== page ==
This paper suggests policy implications for the mitigation of resident conflict in public rental apartment complexes in South Korea. Employing a nation-wide disaggregate dataset from the 2011 Korea Housing Survey for Public Housing Residents, we developed a probability model of the occurrence of conflicts among the residents in mixed-tenure public housings. The results showed that spatial configuration of dwelling units between rental and privately owned units, management system, and resident’s organization played important roles in the occurrence of resident’s conflict. The degree of spatial integration showed a significant relationship to the occurrence of residents’ conflicts in that two types of mixing (i.e., segregated and segmented) were positively associated with the increase in conflicts among residents, whereas the other two types (i.e., “line-mix” and “random-mix”) with higher levels of spatial integration had a negative association with it. Although both “line-mix” and “random-mix” can be considered as a type of spatial configuration with higher level of spatial integration, it was found that only “random-mix” was statistically significant. It is suggested that “a pepper-potted strategy” needs to be implemented to mitigate residents’ conflicts in mixed-tenure public housing developments in South Korea.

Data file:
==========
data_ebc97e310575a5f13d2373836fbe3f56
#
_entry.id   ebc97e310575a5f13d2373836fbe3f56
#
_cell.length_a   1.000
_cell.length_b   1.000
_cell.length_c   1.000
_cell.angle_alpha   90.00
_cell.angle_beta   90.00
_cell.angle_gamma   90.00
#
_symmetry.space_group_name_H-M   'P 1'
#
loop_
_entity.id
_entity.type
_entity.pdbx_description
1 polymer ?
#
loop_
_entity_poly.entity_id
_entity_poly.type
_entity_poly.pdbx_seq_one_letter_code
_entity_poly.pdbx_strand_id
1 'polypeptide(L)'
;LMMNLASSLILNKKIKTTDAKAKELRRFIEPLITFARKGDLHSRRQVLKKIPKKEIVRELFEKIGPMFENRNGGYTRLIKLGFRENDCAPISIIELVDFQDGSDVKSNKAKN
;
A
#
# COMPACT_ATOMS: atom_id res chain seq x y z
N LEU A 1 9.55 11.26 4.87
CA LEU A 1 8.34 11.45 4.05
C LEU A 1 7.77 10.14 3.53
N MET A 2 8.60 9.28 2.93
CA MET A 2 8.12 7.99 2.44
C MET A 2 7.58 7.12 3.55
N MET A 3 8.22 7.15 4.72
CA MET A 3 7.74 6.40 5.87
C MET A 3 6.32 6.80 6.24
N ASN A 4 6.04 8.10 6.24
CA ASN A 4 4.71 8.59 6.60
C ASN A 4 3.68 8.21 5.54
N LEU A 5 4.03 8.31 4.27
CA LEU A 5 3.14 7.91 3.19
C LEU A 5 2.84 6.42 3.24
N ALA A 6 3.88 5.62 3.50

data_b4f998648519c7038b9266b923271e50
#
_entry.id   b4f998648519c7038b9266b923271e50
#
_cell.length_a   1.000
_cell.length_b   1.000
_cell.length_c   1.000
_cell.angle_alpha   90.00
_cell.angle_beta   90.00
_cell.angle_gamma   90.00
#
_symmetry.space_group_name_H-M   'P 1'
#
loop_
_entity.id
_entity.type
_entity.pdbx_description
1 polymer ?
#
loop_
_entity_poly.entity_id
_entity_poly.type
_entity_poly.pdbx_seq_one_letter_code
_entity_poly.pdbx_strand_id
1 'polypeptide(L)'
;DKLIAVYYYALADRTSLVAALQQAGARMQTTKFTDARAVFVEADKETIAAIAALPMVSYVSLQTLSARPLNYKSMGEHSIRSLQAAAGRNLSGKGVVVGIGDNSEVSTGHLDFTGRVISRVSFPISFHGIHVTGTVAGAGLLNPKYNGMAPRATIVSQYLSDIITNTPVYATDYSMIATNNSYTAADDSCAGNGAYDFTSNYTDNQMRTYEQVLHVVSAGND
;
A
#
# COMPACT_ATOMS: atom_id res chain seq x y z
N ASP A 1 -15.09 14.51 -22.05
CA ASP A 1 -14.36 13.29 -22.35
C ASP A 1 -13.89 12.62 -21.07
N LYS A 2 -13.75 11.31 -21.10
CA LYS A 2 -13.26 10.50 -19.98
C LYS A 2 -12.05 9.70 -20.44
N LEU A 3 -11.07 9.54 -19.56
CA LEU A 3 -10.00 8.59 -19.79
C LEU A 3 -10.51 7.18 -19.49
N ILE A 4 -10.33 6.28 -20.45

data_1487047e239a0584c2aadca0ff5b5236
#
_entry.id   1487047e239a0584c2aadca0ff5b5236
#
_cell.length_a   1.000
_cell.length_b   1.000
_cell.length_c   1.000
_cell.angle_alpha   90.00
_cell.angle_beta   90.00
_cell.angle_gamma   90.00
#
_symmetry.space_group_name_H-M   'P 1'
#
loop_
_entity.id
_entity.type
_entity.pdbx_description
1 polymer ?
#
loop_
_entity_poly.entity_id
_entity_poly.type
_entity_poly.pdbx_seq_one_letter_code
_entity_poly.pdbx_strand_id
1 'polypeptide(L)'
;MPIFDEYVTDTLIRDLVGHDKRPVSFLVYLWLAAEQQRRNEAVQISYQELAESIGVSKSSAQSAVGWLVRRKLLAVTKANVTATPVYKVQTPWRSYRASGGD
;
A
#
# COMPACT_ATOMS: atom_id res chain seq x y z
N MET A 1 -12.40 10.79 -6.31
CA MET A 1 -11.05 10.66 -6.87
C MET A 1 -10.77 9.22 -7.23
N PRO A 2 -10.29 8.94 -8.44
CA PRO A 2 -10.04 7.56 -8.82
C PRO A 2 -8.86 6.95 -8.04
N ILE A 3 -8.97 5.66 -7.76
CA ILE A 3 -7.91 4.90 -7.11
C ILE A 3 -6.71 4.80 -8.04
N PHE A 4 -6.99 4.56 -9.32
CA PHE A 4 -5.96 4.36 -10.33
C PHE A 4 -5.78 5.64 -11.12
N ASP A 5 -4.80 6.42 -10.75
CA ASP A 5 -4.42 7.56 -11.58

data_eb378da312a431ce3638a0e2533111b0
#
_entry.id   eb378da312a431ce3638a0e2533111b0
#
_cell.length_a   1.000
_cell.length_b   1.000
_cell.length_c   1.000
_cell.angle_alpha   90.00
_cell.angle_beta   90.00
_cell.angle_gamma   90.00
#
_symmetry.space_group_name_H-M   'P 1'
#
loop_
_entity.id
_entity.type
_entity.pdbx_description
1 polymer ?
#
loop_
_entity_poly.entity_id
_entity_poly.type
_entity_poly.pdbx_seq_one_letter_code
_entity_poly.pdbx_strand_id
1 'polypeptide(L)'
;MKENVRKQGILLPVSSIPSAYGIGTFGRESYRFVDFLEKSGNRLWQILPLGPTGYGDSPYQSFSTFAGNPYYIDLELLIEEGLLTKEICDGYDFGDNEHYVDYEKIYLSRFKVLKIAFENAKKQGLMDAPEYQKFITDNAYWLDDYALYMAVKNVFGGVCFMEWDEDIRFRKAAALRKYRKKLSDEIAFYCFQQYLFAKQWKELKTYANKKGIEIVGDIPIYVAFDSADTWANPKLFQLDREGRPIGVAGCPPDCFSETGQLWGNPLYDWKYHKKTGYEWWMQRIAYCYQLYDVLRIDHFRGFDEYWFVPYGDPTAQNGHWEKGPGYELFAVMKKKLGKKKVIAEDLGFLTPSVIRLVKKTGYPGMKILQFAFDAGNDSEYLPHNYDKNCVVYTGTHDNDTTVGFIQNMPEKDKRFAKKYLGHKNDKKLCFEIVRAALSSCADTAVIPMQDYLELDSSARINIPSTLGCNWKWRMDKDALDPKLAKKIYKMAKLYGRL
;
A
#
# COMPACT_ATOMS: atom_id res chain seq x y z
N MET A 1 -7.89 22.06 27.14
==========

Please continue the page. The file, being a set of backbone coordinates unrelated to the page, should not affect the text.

|Journal||Journal of Asian Architecture and Building Engineering|
|Publication status||Accepted/In press - 2020|
Bibliographical notePublisher Copyright:
© 2020 The Author(s). Published by Informa UK Limited, trading as Taylor & Francis Group on behalf of the Architectural Institute of Japan, Architectural Institute of Korea and Architectural Society of China.
All Science Journal Classification (ASJC) codes
- Civil and Structural Engineering
- Cultural Studies
- Building and Construction
- Arts and Humanities (miscellaneous)